My menstrual cycle has always been a bit, well, challenging. As a teen I was hospitalized for unexplained pains. They could have been due to my ongoing battle with gut dysbiosis, or perhaps the excruciating pinching feeling was down to ovulation pain – something I still experience to a lesser degree. I also have a short cycle and debilitating period pain.
My Naturopathic Doctor hoped that by fixing my gut, my hormones might follow suit. When that unfortunately didn’t happen, we ran some tests to confirm his suspicions of oestrogen dominance.
Oestrogen dominance simply means that the levels of oestrogen and progesterone are out of balance. My doctor believes that in my case, my body simply can’t clear the excess oestrogen from my system. Others may have a perfectly normal oestrogen level but don’t produce enough progesterone to balance things out, whereas others still might produce excess oestrogen.
There are two approaches to solving the issue. One is to bring down the level of oestrogen (which didn’t work for me). The other is to raise the level of progesterone to balance out the oestrogen spike (which is what I’m currently trying).
If you think you might be suffering from a hormone imbalance, I strongly recommend finding a health professional to help tailor a plan to suit you. I’m on a variety of different supplements, for example, but these were prescribed for my particular issue.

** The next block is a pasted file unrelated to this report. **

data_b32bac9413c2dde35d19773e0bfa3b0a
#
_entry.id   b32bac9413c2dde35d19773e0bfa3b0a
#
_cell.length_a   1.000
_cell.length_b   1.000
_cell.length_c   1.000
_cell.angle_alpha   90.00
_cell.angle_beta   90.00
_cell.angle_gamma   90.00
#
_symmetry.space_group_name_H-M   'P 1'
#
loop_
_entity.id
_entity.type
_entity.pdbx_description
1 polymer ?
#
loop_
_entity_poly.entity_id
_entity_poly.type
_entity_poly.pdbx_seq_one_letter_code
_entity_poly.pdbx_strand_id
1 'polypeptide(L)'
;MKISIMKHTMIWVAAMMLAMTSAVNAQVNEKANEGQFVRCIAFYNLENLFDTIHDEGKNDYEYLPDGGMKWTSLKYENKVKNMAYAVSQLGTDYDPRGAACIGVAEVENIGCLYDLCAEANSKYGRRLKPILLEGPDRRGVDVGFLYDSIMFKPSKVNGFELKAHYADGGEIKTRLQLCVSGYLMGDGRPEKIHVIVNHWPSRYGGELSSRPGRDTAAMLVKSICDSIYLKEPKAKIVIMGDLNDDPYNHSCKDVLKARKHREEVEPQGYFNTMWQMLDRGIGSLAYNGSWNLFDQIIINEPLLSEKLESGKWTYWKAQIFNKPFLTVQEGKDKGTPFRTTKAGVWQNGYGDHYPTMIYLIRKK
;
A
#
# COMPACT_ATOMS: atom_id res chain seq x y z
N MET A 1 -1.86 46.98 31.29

That said, there are some things you can safely and immediately add into your daily regime.
First, there’s seed cycling. Specific seeds are said to support the optimal production of hormones during the first (follicular) and second (luteal) half of the menstrual cycle. If you don’t believe simple seeds can help, there’s no harm in trying. You’ll at least get a healthy dose of protein and fats.
The follicular phase, aka Day 1, is the first day of your menstrual cycle, when bleeding begins. The luteal phase – from ovulation through to the first day of bleeding – typically begins around halfway through your cycle. If you have a 28-day cycle, for instance, you’ll typically ovulate around day 14/15. Since I have a shorter cycle, mine is around day 12.
Follicular Phase: Day 1 to Day 14, or until ovulation
1 TBSP each x freshly ground organic raw flax seeds and pumpkin seeds daily
Luteal Phase: From Day 15 (or ovulation) to 28 (or until menstruation begins)
1 TBSP each x freshly ground organic raw sunflower seeds and sesame seeds daily
Store seeds in the fridge or freezer, so they’re less likely to turn rancid.
Make sure you grind the seeds well; I use an electric spice grinder. Flax seeds and sesame seeds in particular can otherwise pass through the digestive tract whole, so you won’t get the benefits of eating them.
I try to eat my serving of seeds at breakfast – otherwise I’d probably forget to do so. Most often I’ll sprinkle them over porridge or soaked oats, or mix them into a smoothie. The beauty is they can also be used to garnish savoury dishes, such as salads, soups or stir-fries.
After around six months at this quantity, I switched to 1 TBSP of one seed type on alternating days: Day 1: 1 TBSP x flax seed; Day 2: 1 TBSP x pumpkin seeds and so on.
Bitters and tea
Supporting the liver is an important part of balancing hormones. On alternate days, I either take a serving of Swedish bitters with meals (twice a day) or drink a cup of my doctor’s GI Alternative tea, which is 0.5 part yellow dock, 2 parts burdock, 1 part dandelion and 0.5 part milk thistle.
Original photo by João Jesus from Pexels